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WebCorp: The Web as Corpus

WebCorp: The Web as Corpus
WebCorp Live lets you access the Web as a corpus - a large collection of texts from which examples of real language use can be extracted. More... Have you tried WebCorp LSE? Our large-scale search engine with more search options, part-of-speech tags and quantitative analyses. More details... Enter the word or phrase you wish to search for in this box. A case insensitive search will match both upper and lower case variants of the search terms. Span will choose the number of words or characters to display as the left and right contexts of the search term. WebCorp works 'on top of' existing web search engines. You can also specify the language of the pages to search, as classified by the web search engine. Show URLs will display a link to and other meta-information for each matching web page. Pages will tell you the maximum number of web pages WebCorp will search. One concordance line per web page will retrieve only one match from each page searched.

http://www.webcorp.org.uk/live/

Related:  Corpus Siteswords

Using CLAN Warning: After installing a new version of CLAN for use with old data, you will need to get a new version of the MOR grammar and run MOR, POST, and CHECK again on your old data to make sure they work with the newer format. Alternatively, you may wish continue using old versions of CLAN with old versions of corpora. However, CHILDES data on the web are always updated to run with new versions of CLAN.

21 Digital Tools to Build Vocabulary l Dr. Kimberly's Literacy Blog If you follow this blog, you know that I believe effective vocabulary instruction is just about the most important instructional activity for teachers to get right. For lots of reasons. Vocabulary influences fluency, comprehension, and student achievement. CORPORA: 1.9 billion - 45 million words each: free online access Note: click RETURN in the upper right-hand corner to return to this page, after clicking on any of the links below. The BYU Wikipedia corpus, which was released in early 2015, was created by Mark Davies (professor of linguistics at Brigham Young University). It contains 1.9 billion words in 4.4 million web pages, and you can search the entire corpus with the same type of queries as the other BYU corpora. More importantly, though, you can also quickly and easily create "virtual" corpora "on the fly" for any topic that you want, such as: biology, investments, Buddhism, psychology, cars, basketball.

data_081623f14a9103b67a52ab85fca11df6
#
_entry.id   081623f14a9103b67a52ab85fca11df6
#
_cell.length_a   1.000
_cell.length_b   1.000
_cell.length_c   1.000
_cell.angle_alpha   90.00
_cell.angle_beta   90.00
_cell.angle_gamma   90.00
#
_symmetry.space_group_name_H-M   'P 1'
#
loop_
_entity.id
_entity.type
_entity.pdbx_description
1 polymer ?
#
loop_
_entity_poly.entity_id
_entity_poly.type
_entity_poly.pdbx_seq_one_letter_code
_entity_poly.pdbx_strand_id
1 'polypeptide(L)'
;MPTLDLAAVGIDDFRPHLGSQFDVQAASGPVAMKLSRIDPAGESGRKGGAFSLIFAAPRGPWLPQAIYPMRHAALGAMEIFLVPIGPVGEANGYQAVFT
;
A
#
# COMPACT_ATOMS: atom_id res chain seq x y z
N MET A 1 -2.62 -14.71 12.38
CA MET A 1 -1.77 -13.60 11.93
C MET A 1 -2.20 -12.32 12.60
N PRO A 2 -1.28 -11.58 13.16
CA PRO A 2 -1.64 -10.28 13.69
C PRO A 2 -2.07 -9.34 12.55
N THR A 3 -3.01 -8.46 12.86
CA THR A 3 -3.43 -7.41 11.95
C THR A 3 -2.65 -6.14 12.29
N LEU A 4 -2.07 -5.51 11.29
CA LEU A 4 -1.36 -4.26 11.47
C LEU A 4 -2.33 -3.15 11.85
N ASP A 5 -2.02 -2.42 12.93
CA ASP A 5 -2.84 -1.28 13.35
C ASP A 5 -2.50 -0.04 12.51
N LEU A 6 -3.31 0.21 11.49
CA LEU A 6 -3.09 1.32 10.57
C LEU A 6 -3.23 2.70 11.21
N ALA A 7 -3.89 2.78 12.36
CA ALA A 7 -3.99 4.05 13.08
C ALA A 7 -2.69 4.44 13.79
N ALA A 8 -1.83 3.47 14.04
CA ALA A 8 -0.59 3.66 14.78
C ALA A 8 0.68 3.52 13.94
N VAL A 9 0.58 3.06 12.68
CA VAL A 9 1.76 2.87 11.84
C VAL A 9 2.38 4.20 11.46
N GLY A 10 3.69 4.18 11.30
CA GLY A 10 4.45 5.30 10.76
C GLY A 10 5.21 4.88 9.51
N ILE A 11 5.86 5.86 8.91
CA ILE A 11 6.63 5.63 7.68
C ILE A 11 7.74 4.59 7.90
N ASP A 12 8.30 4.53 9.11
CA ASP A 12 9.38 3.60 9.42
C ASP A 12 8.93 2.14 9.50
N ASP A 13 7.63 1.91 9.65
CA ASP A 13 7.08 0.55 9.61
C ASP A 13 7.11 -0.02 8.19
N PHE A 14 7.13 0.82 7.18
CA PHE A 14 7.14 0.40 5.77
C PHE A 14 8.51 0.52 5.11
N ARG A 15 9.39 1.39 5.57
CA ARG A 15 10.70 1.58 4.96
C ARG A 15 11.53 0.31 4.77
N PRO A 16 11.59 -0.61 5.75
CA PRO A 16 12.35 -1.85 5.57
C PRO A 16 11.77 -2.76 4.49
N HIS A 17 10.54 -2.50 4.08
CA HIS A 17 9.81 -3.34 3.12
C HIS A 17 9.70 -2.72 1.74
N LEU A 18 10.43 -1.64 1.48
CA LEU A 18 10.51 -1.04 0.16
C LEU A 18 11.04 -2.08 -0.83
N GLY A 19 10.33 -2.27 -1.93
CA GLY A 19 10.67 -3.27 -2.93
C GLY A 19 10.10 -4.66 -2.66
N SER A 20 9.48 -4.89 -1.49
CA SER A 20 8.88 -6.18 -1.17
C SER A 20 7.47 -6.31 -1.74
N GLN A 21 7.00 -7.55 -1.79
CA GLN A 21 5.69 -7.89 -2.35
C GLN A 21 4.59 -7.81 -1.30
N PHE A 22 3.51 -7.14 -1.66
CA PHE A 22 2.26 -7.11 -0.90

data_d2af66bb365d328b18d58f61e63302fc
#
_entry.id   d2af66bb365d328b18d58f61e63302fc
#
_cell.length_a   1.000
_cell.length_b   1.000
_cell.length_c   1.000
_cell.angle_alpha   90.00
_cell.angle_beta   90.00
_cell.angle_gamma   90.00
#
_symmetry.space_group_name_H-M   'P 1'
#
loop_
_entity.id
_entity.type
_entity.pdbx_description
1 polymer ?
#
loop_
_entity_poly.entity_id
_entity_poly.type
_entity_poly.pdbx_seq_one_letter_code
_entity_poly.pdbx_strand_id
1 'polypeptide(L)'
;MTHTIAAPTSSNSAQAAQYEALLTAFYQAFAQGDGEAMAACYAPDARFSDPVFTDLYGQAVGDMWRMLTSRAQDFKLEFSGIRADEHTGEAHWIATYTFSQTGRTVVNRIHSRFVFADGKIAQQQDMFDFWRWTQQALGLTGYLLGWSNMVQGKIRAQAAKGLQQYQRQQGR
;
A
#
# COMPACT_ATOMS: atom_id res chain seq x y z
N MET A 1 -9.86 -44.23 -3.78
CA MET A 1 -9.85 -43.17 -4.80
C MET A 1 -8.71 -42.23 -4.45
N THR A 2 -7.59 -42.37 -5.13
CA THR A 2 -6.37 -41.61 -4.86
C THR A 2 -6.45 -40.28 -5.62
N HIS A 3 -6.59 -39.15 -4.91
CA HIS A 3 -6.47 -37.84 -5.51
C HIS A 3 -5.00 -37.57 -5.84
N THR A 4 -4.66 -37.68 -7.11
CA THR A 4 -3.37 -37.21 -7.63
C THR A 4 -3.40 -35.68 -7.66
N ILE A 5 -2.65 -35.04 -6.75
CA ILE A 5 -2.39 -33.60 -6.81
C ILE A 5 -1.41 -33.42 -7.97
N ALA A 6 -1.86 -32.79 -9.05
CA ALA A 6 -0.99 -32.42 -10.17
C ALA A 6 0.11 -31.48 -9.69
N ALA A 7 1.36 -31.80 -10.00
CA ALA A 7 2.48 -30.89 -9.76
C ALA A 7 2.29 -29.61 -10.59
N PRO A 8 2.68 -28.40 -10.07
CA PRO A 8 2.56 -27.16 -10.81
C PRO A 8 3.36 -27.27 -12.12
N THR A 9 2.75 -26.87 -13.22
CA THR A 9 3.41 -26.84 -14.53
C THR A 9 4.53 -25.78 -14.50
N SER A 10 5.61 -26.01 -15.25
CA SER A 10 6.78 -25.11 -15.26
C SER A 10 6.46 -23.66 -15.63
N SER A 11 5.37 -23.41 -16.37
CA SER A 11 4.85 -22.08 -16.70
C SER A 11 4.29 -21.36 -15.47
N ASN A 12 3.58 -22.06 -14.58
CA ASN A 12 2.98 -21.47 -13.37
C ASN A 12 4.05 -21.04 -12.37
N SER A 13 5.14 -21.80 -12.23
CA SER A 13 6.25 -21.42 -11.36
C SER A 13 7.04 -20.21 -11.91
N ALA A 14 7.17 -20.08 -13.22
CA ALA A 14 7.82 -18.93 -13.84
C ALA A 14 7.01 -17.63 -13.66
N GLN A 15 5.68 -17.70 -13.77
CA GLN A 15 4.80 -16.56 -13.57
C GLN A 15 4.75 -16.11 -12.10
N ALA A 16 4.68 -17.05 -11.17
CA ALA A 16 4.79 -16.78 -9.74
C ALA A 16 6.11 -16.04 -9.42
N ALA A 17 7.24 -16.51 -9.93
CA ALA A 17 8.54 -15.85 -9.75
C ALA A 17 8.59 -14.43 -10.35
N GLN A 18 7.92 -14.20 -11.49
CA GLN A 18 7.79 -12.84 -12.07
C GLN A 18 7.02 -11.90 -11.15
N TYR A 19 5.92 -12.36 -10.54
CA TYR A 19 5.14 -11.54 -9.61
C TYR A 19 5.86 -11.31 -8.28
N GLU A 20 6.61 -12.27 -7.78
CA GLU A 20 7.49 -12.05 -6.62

Laurence Anthony's AntConc Older Versions All previous releases of AntConc can be found at the following link. <.exe> files are for Windows. <.zip> files are for Macintosh OS X. <.tar.gz> files are for Linux. All previous releases 10 Ways to Use Technology to Build Vocabulary Click the "References" link above to hide these references. Adesope, O.O., Lavin, T., Thompson, T., & Ungerleider, C. (2010). A systematic review and meta-analysis of the cognitive correlates of bilingualism. Review of Educational Research, 80(2), 207-245. doi:10.3102/0034654310368803 Cambridge University Press Language Research at Cambridge Cambridge University Press is committed to language research - the investigation of written and spoken English in order to understand more about how we use language. Our research helps to inform and improve our English Language Teaching resources. All of our authors and editors have access to the language research facilities at Cambridge. Our language research features in most of our materials. In particular, we use it to: